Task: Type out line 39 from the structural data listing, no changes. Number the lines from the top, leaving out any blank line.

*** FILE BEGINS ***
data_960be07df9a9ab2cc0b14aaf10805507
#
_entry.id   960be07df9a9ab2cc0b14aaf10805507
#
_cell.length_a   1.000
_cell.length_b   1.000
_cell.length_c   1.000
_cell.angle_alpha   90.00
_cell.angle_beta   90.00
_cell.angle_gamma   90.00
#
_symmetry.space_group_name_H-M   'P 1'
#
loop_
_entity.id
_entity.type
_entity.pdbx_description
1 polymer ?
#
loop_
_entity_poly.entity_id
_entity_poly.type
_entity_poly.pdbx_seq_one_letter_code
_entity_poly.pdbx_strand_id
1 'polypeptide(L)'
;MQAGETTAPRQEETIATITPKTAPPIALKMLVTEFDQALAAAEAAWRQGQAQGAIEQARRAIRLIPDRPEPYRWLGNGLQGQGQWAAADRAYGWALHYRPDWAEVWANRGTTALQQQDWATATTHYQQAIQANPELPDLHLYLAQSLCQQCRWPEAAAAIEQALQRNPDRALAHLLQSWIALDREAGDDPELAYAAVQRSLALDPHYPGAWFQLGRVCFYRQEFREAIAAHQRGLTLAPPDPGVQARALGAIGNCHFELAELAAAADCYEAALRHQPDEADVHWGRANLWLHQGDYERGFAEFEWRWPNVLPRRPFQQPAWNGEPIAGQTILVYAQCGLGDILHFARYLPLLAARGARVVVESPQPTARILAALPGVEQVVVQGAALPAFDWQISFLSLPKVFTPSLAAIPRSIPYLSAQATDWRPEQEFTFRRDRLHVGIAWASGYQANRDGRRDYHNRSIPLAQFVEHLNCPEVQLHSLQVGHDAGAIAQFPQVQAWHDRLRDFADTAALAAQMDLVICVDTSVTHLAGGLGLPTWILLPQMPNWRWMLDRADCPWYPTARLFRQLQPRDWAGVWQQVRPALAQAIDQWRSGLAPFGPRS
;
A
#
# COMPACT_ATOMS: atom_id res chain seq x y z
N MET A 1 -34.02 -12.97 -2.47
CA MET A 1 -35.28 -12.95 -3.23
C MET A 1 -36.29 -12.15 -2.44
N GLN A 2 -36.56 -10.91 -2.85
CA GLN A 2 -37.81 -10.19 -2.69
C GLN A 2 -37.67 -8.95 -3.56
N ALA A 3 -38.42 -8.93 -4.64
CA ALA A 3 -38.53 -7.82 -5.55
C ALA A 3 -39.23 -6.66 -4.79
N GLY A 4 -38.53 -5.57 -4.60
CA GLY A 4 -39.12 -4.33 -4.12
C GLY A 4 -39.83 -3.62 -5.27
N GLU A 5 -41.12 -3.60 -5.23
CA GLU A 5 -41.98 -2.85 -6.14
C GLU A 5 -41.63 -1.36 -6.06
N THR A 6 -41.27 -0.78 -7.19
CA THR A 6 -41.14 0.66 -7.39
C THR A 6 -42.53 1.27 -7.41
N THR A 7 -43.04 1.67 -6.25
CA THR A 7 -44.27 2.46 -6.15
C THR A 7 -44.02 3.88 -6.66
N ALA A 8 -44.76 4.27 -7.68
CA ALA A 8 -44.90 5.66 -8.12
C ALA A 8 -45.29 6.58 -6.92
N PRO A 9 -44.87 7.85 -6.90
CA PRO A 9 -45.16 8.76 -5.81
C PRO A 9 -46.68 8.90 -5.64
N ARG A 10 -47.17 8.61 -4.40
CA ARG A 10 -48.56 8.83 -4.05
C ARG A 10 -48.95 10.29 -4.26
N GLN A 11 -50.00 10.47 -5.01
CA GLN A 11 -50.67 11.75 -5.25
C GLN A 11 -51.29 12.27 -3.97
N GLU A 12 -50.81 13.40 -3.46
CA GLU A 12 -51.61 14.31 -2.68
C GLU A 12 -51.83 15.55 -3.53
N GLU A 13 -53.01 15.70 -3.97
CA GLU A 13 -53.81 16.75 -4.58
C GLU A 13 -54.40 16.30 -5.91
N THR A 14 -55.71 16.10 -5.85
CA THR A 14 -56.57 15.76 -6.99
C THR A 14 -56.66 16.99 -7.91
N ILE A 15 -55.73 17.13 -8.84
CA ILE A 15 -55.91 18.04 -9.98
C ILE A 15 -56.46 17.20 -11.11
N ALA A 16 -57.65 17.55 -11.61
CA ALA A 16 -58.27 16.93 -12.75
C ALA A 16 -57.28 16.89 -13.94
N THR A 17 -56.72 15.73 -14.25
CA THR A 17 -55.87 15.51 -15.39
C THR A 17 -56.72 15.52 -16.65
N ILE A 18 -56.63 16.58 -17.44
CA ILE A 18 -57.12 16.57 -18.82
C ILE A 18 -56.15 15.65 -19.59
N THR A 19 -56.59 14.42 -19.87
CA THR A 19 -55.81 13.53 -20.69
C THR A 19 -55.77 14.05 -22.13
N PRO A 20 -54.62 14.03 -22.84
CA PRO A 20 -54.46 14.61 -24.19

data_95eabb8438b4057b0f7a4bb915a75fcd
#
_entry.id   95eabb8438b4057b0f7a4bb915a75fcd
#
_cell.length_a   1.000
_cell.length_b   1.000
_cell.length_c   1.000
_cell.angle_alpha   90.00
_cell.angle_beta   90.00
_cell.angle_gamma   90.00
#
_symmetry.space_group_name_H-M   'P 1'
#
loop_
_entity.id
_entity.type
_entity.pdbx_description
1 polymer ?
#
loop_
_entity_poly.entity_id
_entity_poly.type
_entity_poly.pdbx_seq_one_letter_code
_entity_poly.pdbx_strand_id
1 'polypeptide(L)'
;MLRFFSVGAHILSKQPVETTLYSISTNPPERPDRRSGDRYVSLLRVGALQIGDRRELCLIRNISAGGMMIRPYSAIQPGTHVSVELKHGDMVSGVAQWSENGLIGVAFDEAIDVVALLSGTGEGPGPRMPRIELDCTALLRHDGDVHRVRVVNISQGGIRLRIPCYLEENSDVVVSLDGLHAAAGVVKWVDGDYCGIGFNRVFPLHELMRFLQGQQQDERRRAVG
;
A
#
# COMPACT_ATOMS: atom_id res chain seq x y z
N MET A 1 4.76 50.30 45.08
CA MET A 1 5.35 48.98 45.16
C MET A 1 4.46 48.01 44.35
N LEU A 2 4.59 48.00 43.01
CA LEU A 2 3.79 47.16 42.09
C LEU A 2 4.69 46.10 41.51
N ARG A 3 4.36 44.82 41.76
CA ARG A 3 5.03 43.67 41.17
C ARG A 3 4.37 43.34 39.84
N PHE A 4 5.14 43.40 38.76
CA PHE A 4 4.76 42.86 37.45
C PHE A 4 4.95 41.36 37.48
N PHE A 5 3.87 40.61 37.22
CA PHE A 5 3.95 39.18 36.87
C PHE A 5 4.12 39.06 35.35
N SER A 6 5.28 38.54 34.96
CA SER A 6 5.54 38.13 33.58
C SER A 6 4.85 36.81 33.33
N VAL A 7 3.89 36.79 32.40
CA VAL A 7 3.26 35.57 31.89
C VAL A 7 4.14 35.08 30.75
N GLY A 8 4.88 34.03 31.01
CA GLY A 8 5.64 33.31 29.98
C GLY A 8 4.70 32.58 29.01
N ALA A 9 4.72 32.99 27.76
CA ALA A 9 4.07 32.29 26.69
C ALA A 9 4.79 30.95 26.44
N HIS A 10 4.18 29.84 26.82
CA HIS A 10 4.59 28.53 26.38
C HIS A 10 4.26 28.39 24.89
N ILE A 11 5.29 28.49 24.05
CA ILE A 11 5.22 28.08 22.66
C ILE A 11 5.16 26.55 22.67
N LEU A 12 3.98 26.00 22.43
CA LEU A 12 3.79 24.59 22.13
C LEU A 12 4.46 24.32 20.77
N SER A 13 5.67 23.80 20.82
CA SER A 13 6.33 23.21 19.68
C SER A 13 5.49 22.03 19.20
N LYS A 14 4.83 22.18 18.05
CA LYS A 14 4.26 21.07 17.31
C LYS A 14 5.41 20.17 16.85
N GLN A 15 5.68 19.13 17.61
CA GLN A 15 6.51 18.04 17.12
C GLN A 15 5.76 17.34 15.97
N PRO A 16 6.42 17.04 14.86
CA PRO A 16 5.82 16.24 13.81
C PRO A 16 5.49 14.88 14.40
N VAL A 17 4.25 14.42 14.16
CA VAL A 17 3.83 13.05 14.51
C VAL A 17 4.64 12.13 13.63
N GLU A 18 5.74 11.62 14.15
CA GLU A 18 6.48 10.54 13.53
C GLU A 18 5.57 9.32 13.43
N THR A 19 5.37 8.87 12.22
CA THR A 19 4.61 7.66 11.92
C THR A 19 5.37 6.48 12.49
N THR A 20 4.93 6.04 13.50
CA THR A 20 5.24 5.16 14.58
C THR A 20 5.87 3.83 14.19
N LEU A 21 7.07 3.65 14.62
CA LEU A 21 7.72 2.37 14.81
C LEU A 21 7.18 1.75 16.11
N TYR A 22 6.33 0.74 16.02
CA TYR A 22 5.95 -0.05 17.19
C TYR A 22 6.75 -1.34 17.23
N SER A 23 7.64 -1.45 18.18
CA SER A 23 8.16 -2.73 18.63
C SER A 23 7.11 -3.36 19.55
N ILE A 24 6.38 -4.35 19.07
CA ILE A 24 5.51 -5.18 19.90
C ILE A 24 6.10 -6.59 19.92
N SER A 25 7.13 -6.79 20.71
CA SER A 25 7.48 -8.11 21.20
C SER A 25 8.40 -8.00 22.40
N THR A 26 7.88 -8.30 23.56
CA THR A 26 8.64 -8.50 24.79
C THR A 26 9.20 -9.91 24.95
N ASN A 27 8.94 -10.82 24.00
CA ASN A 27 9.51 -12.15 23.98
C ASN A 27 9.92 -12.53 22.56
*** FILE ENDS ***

C ALA A 3 -39.23 -6.66 -4.79